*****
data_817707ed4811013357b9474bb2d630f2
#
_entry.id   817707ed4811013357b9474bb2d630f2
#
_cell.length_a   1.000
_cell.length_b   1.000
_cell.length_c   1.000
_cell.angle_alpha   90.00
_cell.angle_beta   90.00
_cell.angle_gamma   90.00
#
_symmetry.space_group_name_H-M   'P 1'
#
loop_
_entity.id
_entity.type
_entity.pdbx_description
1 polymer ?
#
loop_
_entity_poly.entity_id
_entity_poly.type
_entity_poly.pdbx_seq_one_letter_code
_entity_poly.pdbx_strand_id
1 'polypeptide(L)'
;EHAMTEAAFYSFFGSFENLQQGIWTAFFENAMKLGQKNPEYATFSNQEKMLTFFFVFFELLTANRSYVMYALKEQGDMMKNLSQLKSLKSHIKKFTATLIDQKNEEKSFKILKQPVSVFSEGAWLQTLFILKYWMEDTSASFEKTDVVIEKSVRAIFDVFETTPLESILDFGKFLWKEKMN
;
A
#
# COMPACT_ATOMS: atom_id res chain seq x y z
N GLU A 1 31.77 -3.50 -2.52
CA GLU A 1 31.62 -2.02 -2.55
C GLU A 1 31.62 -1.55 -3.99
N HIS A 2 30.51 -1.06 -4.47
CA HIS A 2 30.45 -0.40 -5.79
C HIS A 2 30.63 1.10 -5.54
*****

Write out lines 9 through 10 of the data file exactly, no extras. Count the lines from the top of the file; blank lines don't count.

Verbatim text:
_cell.angle_beta   90.00
_cell.angle_gamma   90.00